Tributes have been paid to yachting journalist and regular Yachting Monthly contributor Brian Black, who has tragically died in an accident
Renowned Arctic sailor, environmentalist and yachting journalist Brian Black has died.
Brian’s entertaining and insightful writing has graced the pages of Yachting Monthly for years, and inspired many to follow in his footsteps.
His passion for high latitude sailing, as well as his regular cruising grounds of the west coast of Scotland and Strangford Lough in Northern Ireland made him a firm favourite with readers and YM staff.
Yachting Monthly editor, Theo Stocker said: ‘Brian was a hugely valued contributor to Yachting Monthly over several decades.
‘His writing and his pictures brought life and expertise to the magazine, but more than that he was a pleasure to work with and a wonderfully warm person to know.
‘He will be sorely missed and our thoughts are with his family.’
YM’s former editor Kieran Flatt said: ‘Brian was one of my heroes. He was a remarkable sailor – a bold, skillful, tenacious and resourceful voyager who achieved so much with no fanfare or fuss.
‘He was also a brilliant writer and talented photojournalist who always returned from his adventures in the high Arctic with compelling stories and the most amazing pictures.
‘To many of us, he was an inspiration.’
Brian initially worked for Ireland’s national and radio broadcaster RTE before a 20 year career as a journalist with UTV.
He went on to make several natural history programmes and went freelance, which gave him the time to start his Arctic sailing career.
Since the mid-1990s, he has sailed the high latitudes, mostly aboard his own boat, from his home port of Strangford Lough.
His most recent yacht was his Seastream 34 ketch, Pavane.
In his last piece for Yachting Monthly, which will be published in the October 2020 issue, Brian has written about his 50 years of sailing, mostly shared with his beloved wife, Lesley, who sadly died last year, and their children Kieron and Sarah.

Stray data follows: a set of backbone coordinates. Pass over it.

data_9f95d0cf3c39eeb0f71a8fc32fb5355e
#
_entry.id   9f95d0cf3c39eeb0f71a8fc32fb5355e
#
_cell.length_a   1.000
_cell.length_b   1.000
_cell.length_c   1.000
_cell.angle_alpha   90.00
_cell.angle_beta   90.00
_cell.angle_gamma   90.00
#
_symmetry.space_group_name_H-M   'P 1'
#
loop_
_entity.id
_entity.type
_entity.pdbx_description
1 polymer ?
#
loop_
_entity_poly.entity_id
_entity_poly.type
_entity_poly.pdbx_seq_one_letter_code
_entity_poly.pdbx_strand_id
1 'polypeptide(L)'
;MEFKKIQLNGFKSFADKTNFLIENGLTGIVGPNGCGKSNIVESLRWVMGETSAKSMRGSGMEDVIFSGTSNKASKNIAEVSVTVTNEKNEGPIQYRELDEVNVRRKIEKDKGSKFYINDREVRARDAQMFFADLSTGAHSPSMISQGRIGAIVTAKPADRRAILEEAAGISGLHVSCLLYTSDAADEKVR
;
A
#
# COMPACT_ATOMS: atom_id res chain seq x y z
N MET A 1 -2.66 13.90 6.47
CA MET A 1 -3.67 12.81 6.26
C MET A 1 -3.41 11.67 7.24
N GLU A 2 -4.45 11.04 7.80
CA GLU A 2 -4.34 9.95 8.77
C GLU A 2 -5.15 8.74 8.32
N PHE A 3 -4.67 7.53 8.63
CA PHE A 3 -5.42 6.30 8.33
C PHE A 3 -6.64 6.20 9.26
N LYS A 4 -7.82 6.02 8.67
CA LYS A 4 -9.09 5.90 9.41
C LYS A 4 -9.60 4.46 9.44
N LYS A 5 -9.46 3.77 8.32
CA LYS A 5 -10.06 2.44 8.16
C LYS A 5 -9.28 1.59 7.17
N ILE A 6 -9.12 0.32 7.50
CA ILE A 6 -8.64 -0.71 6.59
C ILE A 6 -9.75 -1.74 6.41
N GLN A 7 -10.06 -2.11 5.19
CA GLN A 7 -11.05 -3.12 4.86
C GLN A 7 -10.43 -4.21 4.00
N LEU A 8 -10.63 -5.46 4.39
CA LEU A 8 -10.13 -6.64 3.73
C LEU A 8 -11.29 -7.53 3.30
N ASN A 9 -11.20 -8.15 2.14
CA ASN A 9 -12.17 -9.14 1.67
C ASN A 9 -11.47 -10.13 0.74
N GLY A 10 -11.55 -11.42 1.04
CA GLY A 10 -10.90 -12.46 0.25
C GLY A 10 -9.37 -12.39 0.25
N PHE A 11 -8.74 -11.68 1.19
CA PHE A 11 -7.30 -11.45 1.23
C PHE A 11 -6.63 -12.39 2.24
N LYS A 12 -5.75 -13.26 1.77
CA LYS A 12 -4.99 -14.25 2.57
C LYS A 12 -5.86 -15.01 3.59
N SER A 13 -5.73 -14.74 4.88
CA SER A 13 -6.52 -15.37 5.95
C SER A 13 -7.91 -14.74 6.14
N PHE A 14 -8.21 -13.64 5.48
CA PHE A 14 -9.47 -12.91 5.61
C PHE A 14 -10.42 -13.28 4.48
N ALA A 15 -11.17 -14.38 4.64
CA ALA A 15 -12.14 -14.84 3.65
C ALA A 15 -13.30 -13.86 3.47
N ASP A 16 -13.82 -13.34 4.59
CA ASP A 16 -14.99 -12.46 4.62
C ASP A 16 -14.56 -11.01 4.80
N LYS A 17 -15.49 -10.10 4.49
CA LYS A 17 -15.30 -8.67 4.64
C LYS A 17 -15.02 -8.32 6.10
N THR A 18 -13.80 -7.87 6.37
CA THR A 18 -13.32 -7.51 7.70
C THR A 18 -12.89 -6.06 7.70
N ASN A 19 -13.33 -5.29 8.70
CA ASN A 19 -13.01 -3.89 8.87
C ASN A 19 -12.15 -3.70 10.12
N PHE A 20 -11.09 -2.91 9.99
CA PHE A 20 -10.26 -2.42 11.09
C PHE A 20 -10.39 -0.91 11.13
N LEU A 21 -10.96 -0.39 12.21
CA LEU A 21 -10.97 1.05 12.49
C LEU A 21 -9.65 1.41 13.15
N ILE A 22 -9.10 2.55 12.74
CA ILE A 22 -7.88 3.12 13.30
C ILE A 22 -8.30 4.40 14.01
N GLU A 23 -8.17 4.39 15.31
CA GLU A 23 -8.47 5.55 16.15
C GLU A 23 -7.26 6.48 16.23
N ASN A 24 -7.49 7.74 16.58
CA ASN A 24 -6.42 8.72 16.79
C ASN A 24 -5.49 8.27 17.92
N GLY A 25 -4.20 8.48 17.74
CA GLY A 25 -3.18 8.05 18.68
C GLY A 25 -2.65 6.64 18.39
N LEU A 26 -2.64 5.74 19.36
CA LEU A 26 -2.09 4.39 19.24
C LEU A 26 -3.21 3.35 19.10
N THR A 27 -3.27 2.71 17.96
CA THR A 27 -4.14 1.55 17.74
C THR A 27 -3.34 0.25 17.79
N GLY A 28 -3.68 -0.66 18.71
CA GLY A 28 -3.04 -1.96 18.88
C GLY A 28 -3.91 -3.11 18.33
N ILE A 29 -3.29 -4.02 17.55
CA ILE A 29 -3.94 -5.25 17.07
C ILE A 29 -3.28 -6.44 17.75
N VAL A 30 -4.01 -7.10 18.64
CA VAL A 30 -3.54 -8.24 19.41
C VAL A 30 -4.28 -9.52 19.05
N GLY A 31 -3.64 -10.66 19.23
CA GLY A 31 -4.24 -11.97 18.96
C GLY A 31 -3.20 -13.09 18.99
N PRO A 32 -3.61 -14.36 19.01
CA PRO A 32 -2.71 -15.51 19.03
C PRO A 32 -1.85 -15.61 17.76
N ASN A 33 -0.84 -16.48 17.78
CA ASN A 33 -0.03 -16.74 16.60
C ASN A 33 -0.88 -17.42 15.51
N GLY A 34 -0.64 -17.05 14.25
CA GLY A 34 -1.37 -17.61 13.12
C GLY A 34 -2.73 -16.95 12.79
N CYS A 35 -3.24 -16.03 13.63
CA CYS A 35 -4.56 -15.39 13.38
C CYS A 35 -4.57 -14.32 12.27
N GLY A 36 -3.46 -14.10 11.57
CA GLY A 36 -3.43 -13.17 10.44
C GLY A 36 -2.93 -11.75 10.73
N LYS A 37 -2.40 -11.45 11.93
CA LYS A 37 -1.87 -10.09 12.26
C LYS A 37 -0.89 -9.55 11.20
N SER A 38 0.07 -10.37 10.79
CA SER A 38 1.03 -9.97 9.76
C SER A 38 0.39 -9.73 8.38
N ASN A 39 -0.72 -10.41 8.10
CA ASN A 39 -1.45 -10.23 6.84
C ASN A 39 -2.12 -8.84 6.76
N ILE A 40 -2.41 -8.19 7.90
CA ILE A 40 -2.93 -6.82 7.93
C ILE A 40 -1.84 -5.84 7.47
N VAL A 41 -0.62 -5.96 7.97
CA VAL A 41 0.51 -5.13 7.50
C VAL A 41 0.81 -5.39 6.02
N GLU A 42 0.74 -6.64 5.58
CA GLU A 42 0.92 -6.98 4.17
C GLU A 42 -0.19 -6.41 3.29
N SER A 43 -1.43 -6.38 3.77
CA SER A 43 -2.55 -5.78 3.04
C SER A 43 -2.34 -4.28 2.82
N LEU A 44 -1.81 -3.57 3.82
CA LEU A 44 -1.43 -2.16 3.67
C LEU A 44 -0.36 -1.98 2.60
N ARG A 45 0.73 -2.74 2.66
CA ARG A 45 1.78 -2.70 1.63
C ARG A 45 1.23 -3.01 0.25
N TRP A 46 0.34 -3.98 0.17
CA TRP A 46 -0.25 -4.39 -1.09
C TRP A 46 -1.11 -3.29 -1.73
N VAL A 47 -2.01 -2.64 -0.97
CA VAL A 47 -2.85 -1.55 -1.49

Reflecting on his first voyage to Greenland, Brian recalled it ‘took me into serious trouble’.
‘I’ll never forget the deep elemental growling of the pack-ice, it was alive with menace. I lost my nerve and retreated to Iceland, one step ahead of a Force 9 storm: a good decision and a lucky one.
‘Since then I’ve been back many times to thrill at Greenland’s iron coast, the deserted fjords, the isolation, the sense that no human has ever seen this before, which is a fanciful notion because it was the whalers in the 19th century who got there first.
‘Even so, we plotted many new anchorages and first time passages that opened as the ice retreated due to global warming.
‘And yes, I’ll admit it; there were quite a few narrow escapes as well.’
Sailing to the Arctic is on many a sailor's bucket list, but how possible is it for the average cruiser?…
For Brian Black, missing the tide led to the discovery of a delightful little anchorage at The Black Isles
Throughout his life Brian was deeply concerned with global warming and the impact on the Arctic.
He was also a member of the Irish Cruising Club and a Fellow of the Royal Geographical Society.
The Irish Cruising Club’s Norman Kean said Brian was ‘an accomplished explorer, a consummate seaman and a relentless advocate of environmental conservation.’
‘His reports from his many Arctic voyages vividly and effectively drew attention to the catastrophic effects of global warming.
‘My own favourite memory of him was of the time we took a local boat out to check some newly discovered and extremely surprising rocks in Strangford Narrows.
‘When the echosounder trace spiked at the position of the first one, Brian’s eyes went like saucers.
‘This man had sailed to Greenland many times through gales, ice and fog, had threaded uncharted sounds fringed by unstable ice and rock, and here he was taken totally aback by some newfound rocks on his own doorstep,’ added Kean.
Brian died yesterday (4 August 2020) when his car accidentally ran off the pier and into the harbour at his home village of Strangford.
He is survived by his two children Kieron and Sarah, and wider family circle.